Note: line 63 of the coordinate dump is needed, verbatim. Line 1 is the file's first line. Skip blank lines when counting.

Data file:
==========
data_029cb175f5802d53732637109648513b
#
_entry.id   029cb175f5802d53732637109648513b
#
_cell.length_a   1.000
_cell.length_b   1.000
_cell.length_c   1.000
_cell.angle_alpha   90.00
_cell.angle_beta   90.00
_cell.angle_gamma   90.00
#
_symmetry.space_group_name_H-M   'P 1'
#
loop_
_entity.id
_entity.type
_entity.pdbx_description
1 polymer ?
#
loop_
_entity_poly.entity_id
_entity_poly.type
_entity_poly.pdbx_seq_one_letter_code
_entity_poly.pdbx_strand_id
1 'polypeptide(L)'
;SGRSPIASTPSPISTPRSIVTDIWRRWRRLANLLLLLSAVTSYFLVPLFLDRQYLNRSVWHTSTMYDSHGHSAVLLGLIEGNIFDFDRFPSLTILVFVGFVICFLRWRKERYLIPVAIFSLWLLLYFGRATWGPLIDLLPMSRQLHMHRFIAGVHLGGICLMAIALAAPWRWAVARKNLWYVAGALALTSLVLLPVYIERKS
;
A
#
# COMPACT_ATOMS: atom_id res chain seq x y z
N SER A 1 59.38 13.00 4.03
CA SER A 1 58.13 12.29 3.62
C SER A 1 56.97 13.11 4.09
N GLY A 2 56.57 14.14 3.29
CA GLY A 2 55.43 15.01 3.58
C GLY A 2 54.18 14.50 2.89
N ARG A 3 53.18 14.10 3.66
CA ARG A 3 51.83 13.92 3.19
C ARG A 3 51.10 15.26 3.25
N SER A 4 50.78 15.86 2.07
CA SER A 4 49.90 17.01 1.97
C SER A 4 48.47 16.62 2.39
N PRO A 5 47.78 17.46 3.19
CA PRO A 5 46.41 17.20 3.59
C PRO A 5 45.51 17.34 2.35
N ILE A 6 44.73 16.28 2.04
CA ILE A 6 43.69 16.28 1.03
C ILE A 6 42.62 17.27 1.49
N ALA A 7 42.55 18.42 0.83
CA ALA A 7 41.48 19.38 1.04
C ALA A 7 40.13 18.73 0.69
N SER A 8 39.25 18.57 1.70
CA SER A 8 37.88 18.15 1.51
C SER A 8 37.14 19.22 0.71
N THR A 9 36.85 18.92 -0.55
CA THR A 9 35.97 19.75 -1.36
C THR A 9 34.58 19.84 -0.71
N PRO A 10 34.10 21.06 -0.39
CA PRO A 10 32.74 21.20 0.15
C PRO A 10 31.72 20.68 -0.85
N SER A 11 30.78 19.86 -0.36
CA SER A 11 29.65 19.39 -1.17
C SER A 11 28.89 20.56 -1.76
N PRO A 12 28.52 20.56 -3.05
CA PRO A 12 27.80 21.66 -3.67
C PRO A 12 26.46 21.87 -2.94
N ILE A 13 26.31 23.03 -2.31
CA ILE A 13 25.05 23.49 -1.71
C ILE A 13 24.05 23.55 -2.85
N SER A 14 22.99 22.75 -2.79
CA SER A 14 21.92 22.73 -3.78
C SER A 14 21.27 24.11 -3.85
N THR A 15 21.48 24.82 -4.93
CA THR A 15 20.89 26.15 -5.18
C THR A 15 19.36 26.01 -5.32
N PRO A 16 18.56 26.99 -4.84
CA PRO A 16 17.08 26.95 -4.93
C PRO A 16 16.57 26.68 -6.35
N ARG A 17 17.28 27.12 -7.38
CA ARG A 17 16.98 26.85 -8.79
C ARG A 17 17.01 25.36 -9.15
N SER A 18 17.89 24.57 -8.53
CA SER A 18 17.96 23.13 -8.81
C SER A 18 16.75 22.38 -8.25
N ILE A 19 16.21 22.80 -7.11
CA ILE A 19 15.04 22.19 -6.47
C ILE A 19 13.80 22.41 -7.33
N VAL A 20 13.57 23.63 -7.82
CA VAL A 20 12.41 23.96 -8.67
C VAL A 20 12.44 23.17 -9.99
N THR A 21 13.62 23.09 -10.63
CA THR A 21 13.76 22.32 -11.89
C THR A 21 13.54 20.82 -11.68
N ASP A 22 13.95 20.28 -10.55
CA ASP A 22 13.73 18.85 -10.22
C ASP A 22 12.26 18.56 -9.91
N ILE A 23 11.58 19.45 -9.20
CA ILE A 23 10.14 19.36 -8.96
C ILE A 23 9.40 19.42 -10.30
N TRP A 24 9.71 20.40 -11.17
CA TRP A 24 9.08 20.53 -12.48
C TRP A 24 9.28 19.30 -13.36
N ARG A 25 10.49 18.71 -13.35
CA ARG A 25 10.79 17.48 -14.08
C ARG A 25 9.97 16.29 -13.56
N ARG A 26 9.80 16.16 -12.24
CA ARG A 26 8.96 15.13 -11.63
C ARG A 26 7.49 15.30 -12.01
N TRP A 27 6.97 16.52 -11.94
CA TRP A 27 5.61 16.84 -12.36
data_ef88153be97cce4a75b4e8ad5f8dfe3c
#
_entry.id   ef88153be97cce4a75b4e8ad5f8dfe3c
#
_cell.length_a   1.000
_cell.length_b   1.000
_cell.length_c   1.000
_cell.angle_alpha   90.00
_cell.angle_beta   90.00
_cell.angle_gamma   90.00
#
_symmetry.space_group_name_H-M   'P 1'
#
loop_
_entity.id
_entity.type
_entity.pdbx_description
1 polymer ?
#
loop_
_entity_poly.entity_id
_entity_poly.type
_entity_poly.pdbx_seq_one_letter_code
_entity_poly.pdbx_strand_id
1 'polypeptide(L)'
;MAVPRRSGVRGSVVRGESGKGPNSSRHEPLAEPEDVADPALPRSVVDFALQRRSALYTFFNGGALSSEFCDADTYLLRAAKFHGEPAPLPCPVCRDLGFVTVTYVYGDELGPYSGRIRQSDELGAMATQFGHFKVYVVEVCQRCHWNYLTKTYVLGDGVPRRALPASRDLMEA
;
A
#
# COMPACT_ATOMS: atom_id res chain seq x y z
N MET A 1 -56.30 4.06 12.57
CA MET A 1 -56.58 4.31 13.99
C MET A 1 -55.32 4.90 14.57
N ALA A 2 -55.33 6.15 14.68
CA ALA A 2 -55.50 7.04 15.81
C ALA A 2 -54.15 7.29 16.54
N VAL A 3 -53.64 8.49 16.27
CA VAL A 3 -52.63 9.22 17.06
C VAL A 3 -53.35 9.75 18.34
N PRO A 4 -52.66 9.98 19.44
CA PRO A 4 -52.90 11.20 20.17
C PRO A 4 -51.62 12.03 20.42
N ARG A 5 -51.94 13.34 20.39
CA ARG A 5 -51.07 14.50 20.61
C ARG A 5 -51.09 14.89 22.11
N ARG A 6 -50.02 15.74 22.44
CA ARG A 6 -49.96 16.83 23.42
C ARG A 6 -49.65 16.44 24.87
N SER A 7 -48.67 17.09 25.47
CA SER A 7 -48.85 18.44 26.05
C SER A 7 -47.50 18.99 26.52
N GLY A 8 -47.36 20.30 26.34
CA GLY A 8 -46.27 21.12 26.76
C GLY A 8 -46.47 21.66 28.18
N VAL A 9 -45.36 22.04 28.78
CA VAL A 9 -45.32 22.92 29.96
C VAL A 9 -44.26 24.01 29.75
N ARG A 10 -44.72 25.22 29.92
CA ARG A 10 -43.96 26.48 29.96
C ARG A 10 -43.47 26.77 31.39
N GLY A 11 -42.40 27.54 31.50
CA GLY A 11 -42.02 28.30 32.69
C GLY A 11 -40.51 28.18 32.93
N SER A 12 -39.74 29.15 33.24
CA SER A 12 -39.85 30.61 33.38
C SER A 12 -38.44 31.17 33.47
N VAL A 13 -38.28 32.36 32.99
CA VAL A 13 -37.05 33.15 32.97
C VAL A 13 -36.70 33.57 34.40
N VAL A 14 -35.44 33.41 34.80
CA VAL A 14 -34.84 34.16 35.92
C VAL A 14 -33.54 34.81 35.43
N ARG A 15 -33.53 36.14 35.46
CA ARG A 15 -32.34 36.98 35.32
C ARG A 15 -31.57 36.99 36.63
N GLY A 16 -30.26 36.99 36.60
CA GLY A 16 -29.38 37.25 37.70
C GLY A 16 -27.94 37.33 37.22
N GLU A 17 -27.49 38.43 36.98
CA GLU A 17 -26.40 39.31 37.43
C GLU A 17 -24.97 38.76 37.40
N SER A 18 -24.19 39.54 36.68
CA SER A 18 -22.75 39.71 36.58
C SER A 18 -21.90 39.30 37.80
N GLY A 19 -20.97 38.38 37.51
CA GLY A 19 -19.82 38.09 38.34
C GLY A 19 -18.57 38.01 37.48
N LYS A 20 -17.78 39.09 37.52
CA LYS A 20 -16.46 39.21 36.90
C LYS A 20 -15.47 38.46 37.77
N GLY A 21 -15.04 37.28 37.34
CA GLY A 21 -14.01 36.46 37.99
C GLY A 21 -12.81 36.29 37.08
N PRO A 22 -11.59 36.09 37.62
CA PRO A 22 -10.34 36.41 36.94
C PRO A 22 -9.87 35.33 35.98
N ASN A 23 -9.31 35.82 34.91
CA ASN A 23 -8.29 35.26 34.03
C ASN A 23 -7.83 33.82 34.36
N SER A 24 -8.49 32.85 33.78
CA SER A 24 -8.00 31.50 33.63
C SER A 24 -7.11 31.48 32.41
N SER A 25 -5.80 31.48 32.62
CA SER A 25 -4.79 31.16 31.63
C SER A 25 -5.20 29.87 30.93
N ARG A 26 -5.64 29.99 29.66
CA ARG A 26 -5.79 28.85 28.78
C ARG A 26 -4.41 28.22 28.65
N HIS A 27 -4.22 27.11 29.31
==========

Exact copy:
C SER A 11 28.89 20.56 -1.76